If you’re searching for a luxurious place to have dinner in London, a train station may not be the first place you'd look.

But King’s Cross/St Pancras is quickly becoming a destination in its own right, rather than just a place where tired commuters stare at departure boards before heading home.

Earlier this year I tried the food at Booking Office 1869, at the St Pancras Renaissance Hotel, where there is also a roof terrace with gin garden.

And right next door to that is St Pancras Brasserie by Searcys, which is most easily accessed via the entrance to St Pancras station next to the hotel.

As well as the brasserie there is a champagne bar actually on the station concourse, where you can sit yards from Eurostar trains about to head off to Europe and take in Tracey Emin’s I Want my Time With You artwork.

Harrow Times: Not your average train station restaurant Not your average train station restaurant (Image: St Pancras Brasserie By Searcys)

I did just this last December and the fact we were heading to Paris, coupled with the opulent décor of the champagne bar, made it feel a long way from the hectic King’s Cross departure area just a few hundred yards away.

With that in mind I was keen to try the food on offer at St Pancras Brasserie – and I’m pleased to report that it didn’t disappoint.

The vintage glamour of the champagne bar continues in the brasserie, with 1920s-inspired furnishing and lighting, and lots of gold accents.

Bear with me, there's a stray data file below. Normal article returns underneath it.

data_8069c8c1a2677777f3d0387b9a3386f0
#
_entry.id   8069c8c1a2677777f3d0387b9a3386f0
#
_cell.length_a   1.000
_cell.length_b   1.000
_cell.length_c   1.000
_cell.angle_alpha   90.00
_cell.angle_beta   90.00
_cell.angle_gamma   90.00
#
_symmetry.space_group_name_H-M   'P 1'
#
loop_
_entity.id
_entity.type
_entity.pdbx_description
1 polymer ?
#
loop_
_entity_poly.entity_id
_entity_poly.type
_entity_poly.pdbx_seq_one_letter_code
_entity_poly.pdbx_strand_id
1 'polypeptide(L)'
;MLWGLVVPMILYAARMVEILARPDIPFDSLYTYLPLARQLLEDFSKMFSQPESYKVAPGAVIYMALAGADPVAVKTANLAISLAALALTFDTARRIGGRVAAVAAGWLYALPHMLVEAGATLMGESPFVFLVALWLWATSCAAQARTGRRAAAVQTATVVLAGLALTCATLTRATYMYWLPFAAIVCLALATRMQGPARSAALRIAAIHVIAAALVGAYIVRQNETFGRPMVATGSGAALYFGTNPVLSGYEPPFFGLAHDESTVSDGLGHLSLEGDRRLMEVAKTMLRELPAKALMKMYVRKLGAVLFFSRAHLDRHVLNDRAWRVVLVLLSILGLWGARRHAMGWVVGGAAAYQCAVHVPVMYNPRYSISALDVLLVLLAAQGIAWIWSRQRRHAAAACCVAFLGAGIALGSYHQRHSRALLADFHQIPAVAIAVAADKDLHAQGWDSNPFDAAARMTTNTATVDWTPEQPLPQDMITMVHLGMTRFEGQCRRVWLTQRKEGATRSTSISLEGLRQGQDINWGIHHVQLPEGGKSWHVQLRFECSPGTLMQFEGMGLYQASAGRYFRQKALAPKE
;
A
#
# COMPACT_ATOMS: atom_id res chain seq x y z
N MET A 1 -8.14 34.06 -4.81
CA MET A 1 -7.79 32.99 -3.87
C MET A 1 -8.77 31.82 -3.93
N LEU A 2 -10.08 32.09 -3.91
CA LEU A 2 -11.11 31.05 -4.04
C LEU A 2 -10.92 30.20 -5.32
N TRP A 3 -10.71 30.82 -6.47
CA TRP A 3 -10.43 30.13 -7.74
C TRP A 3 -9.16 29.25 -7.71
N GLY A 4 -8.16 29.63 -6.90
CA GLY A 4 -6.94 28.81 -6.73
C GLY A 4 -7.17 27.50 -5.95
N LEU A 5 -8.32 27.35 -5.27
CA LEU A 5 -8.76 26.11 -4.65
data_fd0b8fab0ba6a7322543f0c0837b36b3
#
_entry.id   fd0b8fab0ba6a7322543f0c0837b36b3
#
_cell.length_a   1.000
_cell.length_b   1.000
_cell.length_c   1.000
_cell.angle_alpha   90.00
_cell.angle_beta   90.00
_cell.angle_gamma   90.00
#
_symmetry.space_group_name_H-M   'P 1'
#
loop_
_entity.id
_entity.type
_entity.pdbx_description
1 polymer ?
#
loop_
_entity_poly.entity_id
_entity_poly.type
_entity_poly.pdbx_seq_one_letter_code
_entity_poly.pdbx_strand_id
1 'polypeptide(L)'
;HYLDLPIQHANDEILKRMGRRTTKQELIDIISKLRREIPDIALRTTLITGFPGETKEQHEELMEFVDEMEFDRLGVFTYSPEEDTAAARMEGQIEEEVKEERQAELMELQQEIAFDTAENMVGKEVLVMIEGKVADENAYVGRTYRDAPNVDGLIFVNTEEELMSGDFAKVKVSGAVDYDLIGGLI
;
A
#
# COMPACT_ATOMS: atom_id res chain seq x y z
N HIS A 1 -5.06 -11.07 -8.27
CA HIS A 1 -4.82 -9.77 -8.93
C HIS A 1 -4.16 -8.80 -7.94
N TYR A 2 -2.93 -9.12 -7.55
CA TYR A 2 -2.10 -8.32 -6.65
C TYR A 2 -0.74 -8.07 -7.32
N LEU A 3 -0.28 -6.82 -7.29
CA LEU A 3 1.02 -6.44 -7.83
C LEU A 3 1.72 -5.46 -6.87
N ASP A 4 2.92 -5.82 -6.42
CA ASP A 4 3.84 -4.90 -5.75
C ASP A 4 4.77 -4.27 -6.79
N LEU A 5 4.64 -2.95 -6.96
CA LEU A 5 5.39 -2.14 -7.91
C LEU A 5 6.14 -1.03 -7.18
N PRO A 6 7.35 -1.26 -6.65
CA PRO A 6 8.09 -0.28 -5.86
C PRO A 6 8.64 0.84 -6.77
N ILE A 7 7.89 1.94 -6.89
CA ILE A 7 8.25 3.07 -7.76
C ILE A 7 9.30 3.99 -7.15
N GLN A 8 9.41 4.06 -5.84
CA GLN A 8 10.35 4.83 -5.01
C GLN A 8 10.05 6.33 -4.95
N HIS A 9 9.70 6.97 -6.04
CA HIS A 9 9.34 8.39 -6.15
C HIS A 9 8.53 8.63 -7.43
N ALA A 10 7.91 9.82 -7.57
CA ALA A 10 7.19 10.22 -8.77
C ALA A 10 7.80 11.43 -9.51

We were taken to our own private booth, where we could sit in comfort while watching the comings and goings of the station concourse out the window.  

Harrow Times: The Parmigiano Reggiano souffleThe Parmigiano Reggiano souffle (Image: Simon Murfitt, Newsquest)

The luxurious surroundings are echoed in the menu, which is heavy on seafood, with caviar, oysters and octopus all making an appearance, as well as classic burgers, fish and chips, and steak.

As a cheese fanatic there was only one real option I would go for as a starter and that was the Parmigiano Reggiano soufflé.

This arrived on a bed of onion chutney, before the waiter theatrically poured on black truffle, a cheese sauce and extra grated parmigiano (just in case the dish wasn’t cheesy enough already).

It was wonderfully indulgent and rich, the cheesiness really coming through in the light souffle, but offset by the nuttiness of the truffle and the sweet chutney.

Harrow Times: The surf and turfThe surf and turf (Image: Simon Murfitt, Newsquest)

For the main course I chose the surf and turf. A beef steak devoured with peppercorn sauce, and then half a lobster, accompanied by garlic butter.

My fear with shellfish is spending more time trying to extricate the meat from the shell that eating it, which can make a meal rather tedious. But that was not the case here, the tender flesh easily pulled away from the shell and was full of flavour. 


A word of advice – go easy on the garlic butter.  

My wife went for a similarly indulgent linguine with crab, cockles and mussels, which had a thick, creamy sauce to go with it.

Harrow Times: The hazelnut and chocolate delice with salted caramel ice creamThe hazelnut and chocolate delice with salted caramel ice cream (Image: Simon Murfitt, Newsquest)

With barely any room left in our stomachs, we soldiered on to dessert – a light lemon tart for me and the hazelnut and chocolate delice for my wife, who enjoyed it so much she declared herself dinner winner. However in my mind I had already won that honour with the soufflé.

We left finding movement not inconsiderably harder than when we arrived – just as well we were only a short walk from our train home.